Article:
I think there is also an issue of expectations. One shouldn't expect the same level of sound/quality from one of the Chinese sourced horns as one would from a pro level horn. Also, expecting a young player to be comparing (and very concerned with) high range response, projection, articulations, etc. seems a bit much. Although maybe I am just outdated. At this point, it would makes sense to pick a well regarded model like the Wessex and make it work. If after he has played the horn for a good while it no longer meets his needs, then he can move to something different. But, trying to sort this all out before purchase can lead to insanity. Just my opinion.

    Mike

  6. #16
    Join Date
    Jan 2019
    Location
    US East coast
    Posts
    17
    Speaking of outdated opinions, if your son will be taking lessons with a particular professor it might be a good idea to check Professor’s preference before purchasing.

    When I entered college (middle Stone Age), the clarinet majors who came with brand new top line Selmers were told that they would need top line Buffets or wouldn’t be allowed to take private lessons.

    Things may have changed, but it never hurts to check.

  7. #17
    Iím none of the guys you mentioned, and I havenít played either the Wessex or the JP, but I bought a JP Bass Trombone sight unseen and I was amazed at the quality of the instrument. The instrument was Drop-shipped directly from the uS distribution center, so its not like my dealer massaged it either.

    You have no worry about quality from JP.

    Don Winston.

  8. #18
    Quote Originally Posted by ann reid View Post
    Speaking of outdated opinions, if your son will be taking lessons with a particular professor it might be a good idea to check Professorís preference before purchasing.

    When I entered college (middle Stone Age), the clarinet majors who came with brand new top line Selmers were told that they would need top line Buffets or wouldnít be allowed to take private lessons.

    Things may have changed, but it never hurts to check.
    Good idea. I was taking private lessons as an adult with the euphonium soloist with a major service band in the D.C. area who was also adjunct professor at a university. A new music student came in with a new Besson 2052 and was told that he needed a Willson 2900. I'm not sure whether her son is a music major or not, so that could be an issue.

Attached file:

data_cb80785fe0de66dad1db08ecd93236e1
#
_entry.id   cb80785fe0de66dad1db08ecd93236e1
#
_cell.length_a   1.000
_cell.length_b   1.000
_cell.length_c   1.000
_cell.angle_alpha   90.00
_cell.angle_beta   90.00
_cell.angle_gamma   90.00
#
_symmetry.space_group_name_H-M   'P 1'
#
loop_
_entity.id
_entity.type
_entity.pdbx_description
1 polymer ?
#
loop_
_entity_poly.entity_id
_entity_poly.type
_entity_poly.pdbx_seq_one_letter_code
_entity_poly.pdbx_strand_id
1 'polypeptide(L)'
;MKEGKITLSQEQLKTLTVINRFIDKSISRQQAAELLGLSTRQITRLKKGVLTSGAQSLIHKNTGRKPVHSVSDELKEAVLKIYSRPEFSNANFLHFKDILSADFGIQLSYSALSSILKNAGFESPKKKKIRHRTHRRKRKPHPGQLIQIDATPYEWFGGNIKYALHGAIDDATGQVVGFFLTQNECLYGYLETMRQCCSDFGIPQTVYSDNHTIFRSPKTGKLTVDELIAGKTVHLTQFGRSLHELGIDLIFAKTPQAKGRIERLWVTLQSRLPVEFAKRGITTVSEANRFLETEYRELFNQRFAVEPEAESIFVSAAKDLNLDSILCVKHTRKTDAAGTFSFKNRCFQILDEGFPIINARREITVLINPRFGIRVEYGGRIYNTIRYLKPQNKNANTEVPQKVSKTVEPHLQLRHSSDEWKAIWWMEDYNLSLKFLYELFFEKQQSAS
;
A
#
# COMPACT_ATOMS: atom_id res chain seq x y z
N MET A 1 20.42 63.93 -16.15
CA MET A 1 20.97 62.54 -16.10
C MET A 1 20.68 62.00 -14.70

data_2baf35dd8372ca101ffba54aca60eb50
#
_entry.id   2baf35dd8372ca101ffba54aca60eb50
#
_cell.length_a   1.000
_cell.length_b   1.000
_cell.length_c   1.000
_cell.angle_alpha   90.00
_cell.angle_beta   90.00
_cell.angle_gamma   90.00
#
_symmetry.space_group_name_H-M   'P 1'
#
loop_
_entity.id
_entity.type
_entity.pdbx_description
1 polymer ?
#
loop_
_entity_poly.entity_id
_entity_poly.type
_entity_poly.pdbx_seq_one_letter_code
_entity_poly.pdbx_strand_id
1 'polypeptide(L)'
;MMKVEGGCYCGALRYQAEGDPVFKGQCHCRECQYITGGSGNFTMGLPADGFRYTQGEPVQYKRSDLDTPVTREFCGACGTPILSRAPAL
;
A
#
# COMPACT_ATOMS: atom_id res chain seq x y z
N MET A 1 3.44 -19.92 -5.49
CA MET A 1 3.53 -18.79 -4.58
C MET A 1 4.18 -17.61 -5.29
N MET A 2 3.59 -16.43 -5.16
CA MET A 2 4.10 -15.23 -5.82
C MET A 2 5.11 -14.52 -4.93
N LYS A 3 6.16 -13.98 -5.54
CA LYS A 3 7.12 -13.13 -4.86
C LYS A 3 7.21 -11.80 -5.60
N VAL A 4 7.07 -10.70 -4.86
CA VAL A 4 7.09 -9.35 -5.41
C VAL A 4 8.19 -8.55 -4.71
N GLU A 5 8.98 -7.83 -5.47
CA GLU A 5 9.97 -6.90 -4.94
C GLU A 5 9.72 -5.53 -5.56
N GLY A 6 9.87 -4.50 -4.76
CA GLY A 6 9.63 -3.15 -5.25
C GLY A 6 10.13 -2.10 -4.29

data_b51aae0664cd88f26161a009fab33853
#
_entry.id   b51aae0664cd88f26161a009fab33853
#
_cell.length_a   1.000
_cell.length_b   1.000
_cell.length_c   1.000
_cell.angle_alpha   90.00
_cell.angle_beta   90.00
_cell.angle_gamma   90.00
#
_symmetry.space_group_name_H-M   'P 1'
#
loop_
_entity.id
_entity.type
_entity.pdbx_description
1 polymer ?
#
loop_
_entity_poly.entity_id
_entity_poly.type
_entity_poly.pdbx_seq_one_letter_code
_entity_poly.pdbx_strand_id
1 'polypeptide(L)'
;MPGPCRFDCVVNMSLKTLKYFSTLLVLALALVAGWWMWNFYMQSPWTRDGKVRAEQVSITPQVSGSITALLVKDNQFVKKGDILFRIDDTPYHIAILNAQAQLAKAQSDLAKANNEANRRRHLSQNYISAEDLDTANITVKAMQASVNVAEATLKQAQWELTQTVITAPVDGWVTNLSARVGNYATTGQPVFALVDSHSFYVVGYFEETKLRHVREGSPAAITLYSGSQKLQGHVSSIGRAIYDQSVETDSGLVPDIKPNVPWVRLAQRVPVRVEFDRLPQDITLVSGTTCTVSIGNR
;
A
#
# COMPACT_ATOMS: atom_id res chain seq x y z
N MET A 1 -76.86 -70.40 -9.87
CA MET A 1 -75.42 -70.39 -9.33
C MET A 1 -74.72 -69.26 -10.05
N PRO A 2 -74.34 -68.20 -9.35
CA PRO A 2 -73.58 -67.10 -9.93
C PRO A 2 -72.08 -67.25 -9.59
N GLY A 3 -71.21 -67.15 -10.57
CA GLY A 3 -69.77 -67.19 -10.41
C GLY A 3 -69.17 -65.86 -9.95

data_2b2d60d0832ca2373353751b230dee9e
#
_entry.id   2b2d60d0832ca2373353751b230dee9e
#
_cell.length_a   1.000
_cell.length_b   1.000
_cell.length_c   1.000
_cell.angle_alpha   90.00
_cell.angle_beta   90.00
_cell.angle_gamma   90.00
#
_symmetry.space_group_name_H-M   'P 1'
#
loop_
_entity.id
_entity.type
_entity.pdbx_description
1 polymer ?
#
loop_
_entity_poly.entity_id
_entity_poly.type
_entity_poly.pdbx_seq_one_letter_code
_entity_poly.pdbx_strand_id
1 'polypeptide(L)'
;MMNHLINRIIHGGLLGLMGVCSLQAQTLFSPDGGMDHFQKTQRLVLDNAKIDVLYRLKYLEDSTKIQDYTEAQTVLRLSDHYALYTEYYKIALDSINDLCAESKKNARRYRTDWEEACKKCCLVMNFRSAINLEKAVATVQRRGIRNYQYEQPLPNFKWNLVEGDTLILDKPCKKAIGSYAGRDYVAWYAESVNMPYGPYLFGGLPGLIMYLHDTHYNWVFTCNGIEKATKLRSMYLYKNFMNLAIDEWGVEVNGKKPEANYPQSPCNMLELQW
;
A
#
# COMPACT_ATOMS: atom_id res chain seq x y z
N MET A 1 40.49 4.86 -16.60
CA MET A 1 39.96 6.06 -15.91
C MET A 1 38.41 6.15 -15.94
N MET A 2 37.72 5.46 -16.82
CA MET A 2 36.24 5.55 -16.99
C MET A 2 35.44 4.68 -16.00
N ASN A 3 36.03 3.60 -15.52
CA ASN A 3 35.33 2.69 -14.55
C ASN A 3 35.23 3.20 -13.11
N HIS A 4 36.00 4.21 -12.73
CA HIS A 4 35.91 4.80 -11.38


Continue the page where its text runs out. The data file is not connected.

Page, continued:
Mike

  9. #19
    Join Date
    Apr 2014
    Location
    Sturgis, South Dakota
    Posts
    886
    I guess I never quite warmed up to the idea that you had to check with your professor to see if your horn selection would be satisfactory to "him/her". Now I agree that it might be useful to ask your professor his opinion of the various horns out there, and what might be right for you based on your ability and your plans for your music "career", etc., but if I had a Besson or an Adams and some professor told me I needed a Willson (or another horn, not picking on Willson), I would probably tell him what he could do with that idea. I might be immediately looking for a new professor, but that is too much influence in my opinion.
    John Morgan
    The U.S. Army Band (Pershing's Own) 1971-1976
    Adams E3 Custom Series Euphonium, Wessex EP-100 Dolce Euphonium, 1956 B&H Imperial Euphonium
    Adams TB1 Tenor Trombone, Yamaha YBL-822G Bass Trombone
    Wessex TE-360 Bombino Eb Tuba
    Rapid City New Horizons & Municipal Bands (Euphonium)
    Black Hills Symphony Orchestra (Bass Trombone), Powder River Symphony, Gillette, WY (Tenor Trombone)
    Black Hills Brass Quintet (Tuba)

  10. #20
    Totally agree with you, John.
    David Bjornstad

    1923 Conn New Wonder 86I, Bach 6 1/2 AL
    2018 Wessex EP100 Dolce, Denis Wick 4ABL
    2013 Jinbao JBEP-1111L, Denis Wick 4AM
    2015 Jinbao JBBR-1240, Denis Wick clone mouthpiece of unknown designation
    Cullman (AL) Community Band (Euph Section Leader)
    Brass Band of Huntsville (2nd Bari)